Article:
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Author Topic: PWM PMDC Motor controller  (Read 19137 times)

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Since there has been a bit of interest in my e-bike controller for PMDC motors I am posting a new schematic of my revised 1000 Watt motor controller.  The circuit has been modified and improved and I have corrected schematic errors on the one in the ******/Brandt thread.  I designed this circuit for my 2nd 1000 Watt e-bike using a treadmill motor, It is also very usable as just a Pulse Width Modulator for fairly high power testing or use of any kind.

I must say though this is not a beginner project !!!  If you don't know what you are doing I do not recommend attempting to build your own!
There is a dangerous level of power being controlled here, so do so at your own risk!

I am just sharing this circuit that I designed and built for my own purposes, and It works great.

I improved the full throttle adjust, bumped output to 1000 watts, added over temperature switch, changed the circuit a little to use a TO-247 dual diode and fixed pin numbering on the 7815 and STW52NK25Z's.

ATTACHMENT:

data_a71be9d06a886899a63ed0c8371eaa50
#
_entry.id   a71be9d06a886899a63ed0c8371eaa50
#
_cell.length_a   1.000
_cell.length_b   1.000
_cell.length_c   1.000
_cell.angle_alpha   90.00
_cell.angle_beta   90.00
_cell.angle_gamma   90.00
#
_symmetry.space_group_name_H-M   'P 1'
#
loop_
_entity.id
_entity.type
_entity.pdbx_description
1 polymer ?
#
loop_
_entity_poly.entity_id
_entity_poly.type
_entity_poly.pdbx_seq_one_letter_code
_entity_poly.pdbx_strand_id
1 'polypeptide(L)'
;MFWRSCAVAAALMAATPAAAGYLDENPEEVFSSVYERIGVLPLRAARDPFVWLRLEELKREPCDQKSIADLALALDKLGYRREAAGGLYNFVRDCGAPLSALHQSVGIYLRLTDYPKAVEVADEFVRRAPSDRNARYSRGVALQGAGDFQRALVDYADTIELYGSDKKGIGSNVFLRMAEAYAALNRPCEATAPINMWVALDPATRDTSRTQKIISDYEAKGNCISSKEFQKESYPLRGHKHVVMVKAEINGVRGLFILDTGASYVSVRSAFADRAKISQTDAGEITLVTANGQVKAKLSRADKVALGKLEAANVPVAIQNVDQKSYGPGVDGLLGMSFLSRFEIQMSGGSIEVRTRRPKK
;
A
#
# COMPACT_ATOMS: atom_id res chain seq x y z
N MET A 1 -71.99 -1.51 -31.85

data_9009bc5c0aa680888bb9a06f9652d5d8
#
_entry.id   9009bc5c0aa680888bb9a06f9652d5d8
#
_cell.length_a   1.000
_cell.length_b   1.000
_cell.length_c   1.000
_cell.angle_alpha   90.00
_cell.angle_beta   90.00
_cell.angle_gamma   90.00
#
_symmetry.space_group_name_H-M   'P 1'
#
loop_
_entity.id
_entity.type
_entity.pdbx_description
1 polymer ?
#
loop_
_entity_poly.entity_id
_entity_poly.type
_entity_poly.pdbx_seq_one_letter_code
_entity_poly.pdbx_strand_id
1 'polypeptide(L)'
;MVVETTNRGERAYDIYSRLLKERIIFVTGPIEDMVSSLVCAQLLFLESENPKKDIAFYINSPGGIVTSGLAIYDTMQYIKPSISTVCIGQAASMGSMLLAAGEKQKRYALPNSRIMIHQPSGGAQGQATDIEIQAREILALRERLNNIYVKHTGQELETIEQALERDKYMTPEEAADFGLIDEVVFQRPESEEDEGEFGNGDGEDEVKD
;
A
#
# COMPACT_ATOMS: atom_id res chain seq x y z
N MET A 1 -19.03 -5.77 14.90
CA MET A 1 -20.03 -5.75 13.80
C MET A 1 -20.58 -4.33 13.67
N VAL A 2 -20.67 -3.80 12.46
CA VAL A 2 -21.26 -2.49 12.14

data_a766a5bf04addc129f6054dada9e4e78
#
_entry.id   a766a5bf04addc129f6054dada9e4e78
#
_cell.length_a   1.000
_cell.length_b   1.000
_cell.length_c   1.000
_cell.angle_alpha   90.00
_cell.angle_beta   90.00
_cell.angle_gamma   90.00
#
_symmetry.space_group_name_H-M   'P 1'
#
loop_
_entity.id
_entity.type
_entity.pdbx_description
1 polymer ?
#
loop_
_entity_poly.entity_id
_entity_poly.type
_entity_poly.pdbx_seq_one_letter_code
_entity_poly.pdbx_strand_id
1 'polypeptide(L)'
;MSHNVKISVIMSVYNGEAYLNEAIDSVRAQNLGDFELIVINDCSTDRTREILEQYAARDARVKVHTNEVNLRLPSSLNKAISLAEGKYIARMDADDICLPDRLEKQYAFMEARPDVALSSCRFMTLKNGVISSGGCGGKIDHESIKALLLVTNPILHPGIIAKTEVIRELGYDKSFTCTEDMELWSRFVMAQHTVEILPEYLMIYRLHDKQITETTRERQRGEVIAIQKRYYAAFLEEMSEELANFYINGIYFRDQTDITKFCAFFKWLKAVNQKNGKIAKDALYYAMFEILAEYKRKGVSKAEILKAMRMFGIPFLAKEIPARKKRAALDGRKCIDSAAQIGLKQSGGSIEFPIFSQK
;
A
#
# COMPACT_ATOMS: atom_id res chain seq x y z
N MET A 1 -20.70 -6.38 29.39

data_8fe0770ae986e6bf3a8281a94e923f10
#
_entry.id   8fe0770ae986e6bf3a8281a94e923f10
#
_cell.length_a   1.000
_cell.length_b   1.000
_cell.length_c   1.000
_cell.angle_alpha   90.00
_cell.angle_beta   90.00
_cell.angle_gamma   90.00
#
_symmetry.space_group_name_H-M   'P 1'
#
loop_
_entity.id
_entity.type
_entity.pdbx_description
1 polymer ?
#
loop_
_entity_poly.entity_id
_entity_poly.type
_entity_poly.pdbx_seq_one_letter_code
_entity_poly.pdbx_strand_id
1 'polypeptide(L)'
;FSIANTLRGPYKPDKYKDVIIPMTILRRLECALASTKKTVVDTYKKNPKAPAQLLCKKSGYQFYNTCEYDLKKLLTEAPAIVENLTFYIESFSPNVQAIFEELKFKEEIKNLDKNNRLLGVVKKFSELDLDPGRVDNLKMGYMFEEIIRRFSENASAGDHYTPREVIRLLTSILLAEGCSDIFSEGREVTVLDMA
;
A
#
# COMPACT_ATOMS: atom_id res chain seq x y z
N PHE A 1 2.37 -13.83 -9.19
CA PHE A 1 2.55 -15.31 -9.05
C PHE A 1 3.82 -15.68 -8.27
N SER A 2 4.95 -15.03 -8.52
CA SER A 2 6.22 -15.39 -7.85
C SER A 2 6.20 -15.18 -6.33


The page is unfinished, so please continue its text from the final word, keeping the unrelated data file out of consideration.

I dropped any battery indicator circuitry (if you have high and low battery indicators just tap out from the batteries a 36 volt line or hook to 24 volt line, depending on what you have).

I have also designed into this circuit a low battery shutdown using the left over LM358 op amp but that is a different schematic I may post later.
I have also designed a 3 X 5 inch single sided PC board for it which I may also post.

(Modified 4-29-2014 to fix a small descrepancy between the schematic and the PC board at J1.)

« Last Edit: 2014-04-30, 00:06:08 by Room3327 »


---------------------------
"Whatever our resources of primary energy may be in the future, we must, to be rational, obtain it without consumption of any material"  Nicola Tesla

"When bad men combine, the good must associate; else they will fall one by one, an unpitied sacrifice in a contemptible struggle."  Edmund Burke
   

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You've made something very interesting here!

The 3524 is a versatile chip.  Could you give us
a scope shot of the Gate Drive waveform which